Home Graphic novel Review: Netflix’s exquisite The Sandman is the stuff dreams are made of

Review: Netflix’s exquisite The Sandman is the stuff dreams are made of

Enlarge / Neil Gaiman’s classic “unfilmable” graphic novel series is getting the adaptation he’s always wanted.


Like many nerds of a certain age, I loved Neil Gaiman’s for a long time. Sand seller graphic novel series; it was a huge influence on my younger self. So I was thrilled to hear about the planned adaptation from Netflix when it was announced in 2019, but I also felt some trepidation given past misguided efforts to bring the story to the screen. This apprehension was unjustified because The sand man is a triumph. It’s everything I was hoping to see in an adaptation, and it was well worth the wait.

(Warning: some spoilers for the original graphic novels and the Netflix series below.)

The titular “sandman” is Dream, but he’s also called Morpheus, among other names. He is one of the seven entities known as the Endless. (The other Endless are Destiny, Destruction, Despair, Desire, Delirium and Death.) dark humor. There really is nothing quite like it, and the series has proven to be hugely popular and enduring. A standalone story“A Midsummer Night’s dream” (The sand man No. 19) even won the 1991 World Fantasy Award for Best Short Fiction, the only time a comic has been so honored.

The first season is largely based on the events depicted in Preludes and Nocturnes and A doll’s house, with some additional material taken from or referring to later documents. We open with Morpheus (Tom Sturridge) leaving the Dreaming to bring back a prodigal nightmare called the Corinthian (Boyd Holbrook). Before he can do so, he is captured by an occult ritual performed by an occultist named Roderick Burgess (Charles Dance), who sought to capture Death to bring back his son, who died in World War I. Dream refuses to give in to her demands. , and while the aristocrat’s son, Alex (Laurie Kynaston), initially plans to free Morpheus, he ends up becoming his father’s accomplice.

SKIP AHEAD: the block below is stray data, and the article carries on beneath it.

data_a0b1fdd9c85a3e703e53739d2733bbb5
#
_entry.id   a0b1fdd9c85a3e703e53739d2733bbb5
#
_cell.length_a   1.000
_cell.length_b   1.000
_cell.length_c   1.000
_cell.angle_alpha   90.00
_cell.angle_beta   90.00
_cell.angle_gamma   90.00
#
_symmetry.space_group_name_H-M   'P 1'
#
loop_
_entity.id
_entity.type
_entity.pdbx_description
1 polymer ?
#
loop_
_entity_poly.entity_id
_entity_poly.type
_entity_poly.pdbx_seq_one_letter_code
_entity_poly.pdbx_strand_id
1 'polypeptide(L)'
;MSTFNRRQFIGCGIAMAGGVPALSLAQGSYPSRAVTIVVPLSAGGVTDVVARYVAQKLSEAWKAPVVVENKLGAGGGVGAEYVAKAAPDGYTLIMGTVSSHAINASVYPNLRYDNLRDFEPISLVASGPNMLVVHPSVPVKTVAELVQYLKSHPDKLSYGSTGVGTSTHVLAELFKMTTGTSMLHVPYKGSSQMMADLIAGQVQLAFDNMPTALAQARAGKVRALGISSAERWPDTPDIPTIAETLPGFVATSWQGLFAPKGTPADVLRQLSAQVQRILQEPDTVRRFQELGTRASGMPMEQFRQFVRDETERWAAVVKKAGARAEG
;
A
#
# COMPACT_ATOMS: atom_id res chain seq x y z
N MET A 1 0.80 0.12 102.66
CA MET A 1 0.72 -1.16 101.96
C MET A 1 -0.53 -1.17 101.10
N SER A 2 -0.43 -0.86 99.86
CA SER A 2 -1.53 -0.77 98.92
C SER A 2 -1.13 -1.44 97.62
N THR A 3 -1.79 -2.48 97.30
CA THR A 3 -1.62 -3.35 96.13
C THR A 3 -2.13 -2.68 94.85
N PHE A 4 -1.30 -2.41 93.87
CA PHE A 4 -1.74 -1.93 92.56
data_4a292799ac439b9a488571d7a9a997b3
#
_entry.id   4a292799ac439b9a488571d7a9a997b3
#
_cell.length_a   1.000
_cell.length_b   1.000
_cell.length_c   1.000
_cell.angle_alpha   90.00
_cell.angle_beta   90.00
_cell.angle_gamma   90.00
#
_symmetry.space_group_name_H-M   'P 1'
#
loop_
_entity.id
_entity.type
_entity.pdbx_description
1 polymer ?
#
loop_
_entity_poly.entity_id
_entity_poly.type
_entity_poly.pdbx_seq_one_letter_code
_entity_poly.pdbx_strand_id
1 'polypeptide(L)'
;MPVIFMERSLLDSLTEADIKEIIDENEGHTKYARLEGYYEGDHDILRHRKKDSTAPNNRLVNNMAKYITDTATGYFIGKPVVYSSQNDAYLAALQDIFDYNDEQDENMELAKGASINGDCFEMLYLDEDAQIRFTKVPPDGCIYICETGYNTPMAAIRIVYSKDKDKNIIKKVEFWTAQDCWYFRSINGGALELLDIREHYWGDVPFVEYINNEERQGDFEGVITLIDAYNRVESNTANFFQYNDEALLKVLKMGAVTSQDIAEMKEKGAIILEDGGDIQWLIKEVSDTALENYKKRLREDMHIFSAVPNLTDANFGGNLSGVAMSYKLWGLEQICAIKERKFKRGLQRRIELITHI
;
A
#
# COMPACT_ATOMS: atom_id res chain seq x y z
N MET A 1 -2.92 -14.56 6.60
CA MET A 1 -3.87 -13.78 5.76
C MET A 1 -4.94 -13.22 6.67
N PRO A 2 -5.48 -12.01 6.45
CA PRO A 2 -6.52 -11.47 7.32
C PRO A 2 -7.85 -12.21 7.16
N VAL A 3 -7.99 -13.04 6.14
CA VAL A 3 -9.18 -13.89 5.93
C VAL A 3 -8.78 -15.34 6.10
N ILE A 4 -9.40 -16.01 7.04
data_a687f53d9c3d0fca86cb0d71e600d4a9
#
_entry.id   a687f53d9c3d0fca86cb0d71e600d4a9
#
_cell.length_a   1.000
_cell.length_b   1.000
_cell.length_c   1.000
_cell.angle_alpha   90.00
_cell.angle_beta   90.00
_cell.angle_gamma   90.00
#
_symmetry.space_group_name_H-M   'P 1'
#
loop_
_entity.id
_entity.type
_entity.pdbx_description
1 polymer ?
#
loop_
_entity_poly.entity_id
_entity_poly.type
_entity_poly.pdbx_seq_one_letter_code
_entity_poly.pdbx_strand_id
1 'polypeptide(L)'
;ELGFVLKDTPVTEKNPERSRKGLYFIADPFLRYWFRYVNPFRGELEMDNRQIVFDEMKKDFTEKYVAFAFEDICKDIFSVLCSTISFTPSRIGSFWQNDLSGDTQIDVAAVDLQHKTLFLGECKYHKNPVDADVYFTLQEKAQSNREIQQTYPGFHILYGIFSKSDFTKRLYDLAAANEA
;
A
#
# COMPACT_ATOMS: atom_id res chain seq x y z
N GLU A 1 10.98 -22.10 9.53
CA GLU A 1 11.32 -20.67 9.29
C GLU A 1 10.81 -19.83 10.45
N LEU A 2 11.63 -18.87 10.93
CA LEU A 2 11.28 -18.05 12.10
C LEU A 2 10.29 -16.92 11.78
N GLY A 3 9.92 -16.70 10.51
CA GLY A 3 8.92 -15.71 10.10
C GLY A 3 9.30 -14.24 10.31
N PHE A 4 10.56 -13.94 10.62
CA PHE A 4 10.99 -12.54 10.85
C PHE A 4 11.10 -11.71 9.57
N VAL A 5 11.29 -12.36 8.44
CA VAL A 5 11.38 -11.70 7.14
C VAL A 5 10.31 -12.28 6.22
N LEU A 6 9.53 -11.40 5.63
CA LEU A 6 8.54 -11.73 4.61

Dream is imprisoned for 106 years, finally breaking free in 2021. But the Dreaming has been ruined in his absence, and his power totems – his helmet, sandbag, and ruby ​​- have been stolen. He must recover the totems and begin to restore the Dream, which includes tracking down the Corinthian and other escaped dreams and nightmares. He must also deal with the emergence of a Vortex – a human capable of traversing the dreams of others, weakening the barrier between the waking world and the Dream and capable of destroying them entirely.

There’s so much to love about this adaptation, but let’s start with the brilliant cast, with major names like Dance, David Thewlis (John Dee), Stephen Fry (Gilbert/Fiddler’s Green), Patton Oswalt (voice of Raven Matthew) , Mark Hamill (voice of Mervyn Pumpkinhead) and Derek Jacobi (Erasmus Fry). With his lean build, razor-sharp cheekbones and deep voice, Tom Sturridge makes a compelling Morpheus, even when Dream is too proud or mean-spirited or downright cruel at first – flaws that are central to the character’s personal growth all the way. along the route. Of the history. He’s not just a pretty emo-boy, and that’s largely thanks to Sturridge’s performance.